The airports include the three used by hijackers to launch the terror attacks in September 2001: Washington Dulles International Airport, Newark Liberty International Airport in New Jersey and Boston's Logan International Airport.
The Transportation Security Administration's program, already in a test phase in seven other airports, is the Obama administration's first attempt at a passenger screening program responsive to frequent complaints that the government is not using common sense when it screens all passengers at airports in the same way. Under the new program, eligible travelers have the option to volunteer more personal information about themselves so that the government can vet them for security purposes before they arrive at airport checkpoints.
"Good, thoughtful, sensible security by its very nature facilitates lawful travel and legitimate commerce," Homeland Security Secretary Janet Napolitano said.
The program works this way: Participating travelers will walk through a dedicated lane at airport security checkpoints. They will provide the TSA officer with a specially marked boarding pass. A machine will read the barcode, and travelers deemed "low-risk," will likely be allowed to keep on belts, shoes and jackets and leave laptops and liquids in bags when being screened.
Not everyone is eligible to participate in the program, which is already being tested at airports in Atlanta, Dallas, Detroit, Miami, Las Vegas, Los Angeles and Minneapolis-St. Paul. Eligible travelers are some of those who participate in American and Delta airlines' frequent flier programs, as well as travelers in three other trusted traveler programs, which do charge fees to participate. About 336,000 passengers have been screened through the program since the testing began last year, according to the Transportation Security Administration.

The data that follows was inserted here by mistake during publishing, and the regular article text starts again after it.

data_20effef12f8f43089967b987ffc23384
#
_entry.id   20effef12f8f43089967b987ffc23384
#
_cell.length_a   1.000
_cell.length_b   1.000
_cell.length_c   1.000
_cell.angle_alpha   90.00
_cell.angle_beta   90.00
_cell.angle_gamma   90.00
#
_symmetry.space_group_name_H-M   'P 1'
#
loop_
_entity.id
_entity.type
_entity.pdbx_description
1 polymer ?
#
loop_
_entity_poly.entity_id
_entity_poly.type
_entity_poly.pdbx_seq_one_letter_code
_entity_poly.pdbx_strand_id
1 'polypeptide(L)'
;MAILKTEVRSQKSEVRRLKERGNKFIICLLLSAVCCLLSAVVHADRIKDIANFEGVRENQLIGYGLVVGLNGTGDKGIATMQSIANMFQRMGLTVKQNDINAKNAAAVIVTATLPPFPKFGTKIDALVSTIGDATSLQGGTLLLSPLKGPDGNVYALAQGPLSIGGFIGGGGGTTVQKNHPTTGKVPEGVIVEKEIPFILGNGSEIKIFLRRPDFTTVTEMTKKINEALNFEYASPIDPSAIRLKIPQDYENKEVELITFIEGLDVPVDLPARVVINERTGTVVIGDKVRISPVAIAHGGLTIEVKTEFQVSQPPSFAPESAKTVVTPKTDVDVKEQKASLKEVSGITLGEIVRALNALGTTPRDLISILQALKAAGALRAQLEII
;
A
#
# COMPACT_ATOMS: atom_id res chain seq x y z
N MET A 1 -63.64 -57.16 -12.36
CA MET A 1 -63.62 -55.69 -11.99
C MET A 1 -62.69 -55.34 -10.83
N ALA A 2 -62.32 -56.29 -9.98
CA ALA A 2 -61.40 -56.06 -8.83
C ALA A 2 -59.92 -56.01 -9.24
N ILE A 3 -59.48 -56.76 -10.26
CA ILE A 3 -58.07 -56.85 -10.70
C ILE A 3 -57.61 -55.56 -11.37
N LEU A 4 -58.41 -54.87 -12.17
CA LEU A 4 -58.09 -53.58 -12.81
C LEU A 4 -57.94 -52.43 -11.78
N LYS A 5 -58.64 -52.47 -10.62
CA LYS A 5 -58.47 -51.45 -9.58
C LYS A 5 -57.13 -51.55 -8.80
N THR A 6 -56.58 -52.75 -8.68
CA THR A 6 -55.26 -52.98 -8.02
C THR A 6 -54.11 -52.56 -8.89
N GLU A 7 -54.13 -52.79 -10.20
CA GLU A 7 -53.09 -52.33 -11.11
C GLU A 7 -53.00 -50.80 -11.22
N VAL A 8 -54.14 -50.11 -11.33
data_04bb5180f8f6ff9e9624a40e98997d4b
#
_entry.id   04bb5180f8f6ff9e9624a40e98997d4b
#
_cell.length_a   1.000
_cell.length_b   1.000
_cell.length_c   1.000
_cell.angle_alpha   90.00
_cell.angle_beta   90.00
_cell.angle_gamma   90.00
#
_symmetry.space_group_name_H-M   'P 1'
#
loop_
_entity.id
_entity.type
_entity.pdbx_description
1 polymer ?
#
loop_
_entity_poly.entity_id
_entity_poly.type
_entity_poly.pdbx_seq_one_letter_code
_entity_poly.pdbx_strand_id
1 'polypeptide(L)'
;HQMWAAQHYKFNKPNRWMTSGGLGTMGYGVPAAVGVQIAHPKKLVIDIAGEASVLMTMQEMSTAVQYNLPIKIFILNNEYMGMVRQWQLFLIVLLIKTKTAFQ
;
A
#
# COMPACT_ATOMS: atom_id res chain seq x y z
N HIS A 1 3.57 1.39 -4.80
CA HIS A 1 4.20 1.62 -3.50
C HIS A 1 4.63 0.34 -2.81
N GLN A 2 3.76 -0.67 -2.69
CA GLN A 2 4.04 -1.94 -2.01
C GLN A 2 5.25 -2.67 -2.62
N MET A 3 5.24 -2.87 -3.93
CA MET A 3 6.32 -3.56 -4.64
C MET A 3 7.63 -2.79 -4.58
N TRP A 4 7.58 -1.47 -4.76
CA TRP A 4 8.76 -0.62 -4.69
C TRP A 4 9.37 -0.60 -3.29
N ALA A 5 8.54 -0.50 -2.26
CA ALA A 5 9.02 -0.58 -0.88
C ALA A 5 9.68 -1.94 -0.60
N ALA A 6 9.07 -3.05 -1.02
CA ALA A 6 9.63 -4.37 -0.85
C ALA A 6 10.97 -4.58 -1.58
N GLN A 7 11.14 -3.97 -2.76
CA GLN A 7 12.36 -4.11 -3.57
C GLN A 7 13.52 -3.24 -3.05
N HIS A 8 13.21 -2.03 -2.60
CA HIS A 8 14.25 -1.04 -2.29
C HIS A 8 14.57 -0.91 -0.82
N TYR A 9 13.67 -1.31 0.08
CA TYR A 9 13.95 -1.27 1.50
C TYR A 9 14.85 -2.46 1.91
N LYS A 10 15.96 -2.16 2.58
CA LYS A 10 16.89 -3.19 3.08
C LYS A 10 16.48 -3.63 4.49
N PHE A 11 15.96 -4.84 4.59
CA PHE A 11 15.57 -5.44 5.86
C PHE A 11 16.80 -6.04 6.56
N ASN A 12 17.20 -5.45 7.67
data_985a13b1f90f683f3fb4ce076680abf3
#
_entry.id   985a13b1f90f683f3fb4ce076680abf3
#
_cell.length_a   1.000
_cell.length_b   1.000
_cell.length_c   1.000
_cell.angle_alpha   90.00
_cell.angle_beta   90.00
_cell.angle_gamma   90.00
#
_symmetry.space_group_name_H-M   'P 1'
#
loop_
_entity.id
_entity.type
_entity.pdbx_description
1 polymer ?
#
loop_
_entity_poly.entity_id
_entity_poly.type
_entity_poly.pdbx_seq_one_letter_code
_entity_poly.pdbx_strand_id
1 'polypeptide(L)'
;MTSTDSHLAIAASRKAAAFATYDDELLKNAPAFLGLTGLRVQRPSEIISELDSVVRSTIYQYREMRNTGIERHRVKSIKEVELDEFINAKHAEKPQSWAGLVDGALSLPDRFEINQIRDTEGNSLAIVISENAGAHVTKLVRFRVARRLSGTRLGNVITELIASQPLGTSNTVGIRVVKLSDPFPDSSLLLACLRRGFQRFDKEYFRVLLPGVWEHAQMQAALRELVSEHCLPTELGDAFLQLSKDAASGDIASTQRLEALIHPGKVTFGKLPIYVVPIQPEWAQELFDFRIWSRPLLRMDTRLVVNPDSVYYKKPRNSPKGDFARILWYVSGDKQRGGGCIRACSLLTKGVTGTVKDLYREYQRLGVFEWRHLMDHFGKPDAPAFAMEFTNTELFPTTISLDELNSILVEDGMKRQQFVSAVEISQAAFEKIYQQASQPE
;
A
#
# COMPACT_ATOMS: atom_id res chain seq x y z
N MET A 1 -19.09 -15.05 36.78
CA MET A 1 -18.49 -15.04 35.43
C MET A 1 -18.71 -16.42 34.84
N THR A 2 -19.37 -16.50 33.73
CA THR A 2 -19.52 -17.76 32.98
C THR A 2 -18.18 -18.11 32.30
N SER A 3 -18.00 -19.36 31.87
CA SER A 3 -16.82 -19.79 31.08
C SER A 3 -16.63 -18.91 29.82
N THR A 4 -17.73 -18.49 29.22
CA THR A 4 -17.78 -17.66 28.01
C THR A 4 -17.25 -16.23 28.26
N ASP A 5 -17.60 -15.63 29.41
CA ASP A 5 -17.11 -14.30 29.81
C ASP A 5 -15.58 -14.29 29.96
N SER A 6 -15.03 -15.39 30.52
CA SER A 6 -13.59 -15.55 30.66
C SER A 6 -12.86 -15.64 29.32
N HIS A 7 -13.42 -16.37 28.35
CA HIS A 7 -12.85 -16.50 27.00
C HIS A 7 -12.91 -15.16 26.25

By the end of 2012, the government expects select passengers in frequent flier programs for US Airways, United and Alaska Airlines to be eligible to participate. The program is expected to be operating in Reagan National Airport near Washington, Salt Lake City International Airport, John F. Kennedy International Airport in New York and Chicago's O'Hare International Airport by the end of March.
"We are pleased to expand this important effort, in collaboration with our airline and airport partners, as we move away from a one-size-fits-all approach to a more intelligence-driven, risk-based transportation security system," said TSA chief John Pistole.
Pistole has said he hopes to eventually test the program at all airports and with all airlines around the country, but that might take years.
The program is expected to be operating in these airports by the end of 2012: Baltimore-Washington International Thurgood Marshall Airport, Charlotte Douglas International Airport, Cincinnati/Northern Kentucky International Airport, Denver International Airport, Fort Lauderdale-Hollywood International Airport, Houston's George Bush Intercontinental Airport, Honolulu International Airport, New York's LaGuardia Airport, Lambert-St. Louis International Airport, Louis Armstrong New Orleans International Airport, Puerto Rico's Luis Munoz Marin International Airport, Orlando International Airport, Philadelphia International Airport, Phoenix Sky Harbor International Airport, Pittsburgh International Airport, Oregon's Portland International Airport, San Francisco International Airport, Seattle-Tacoma International Airport, Florida's Tampa International Airport and Alaska's Ted Stevens Anchorage International Airport.
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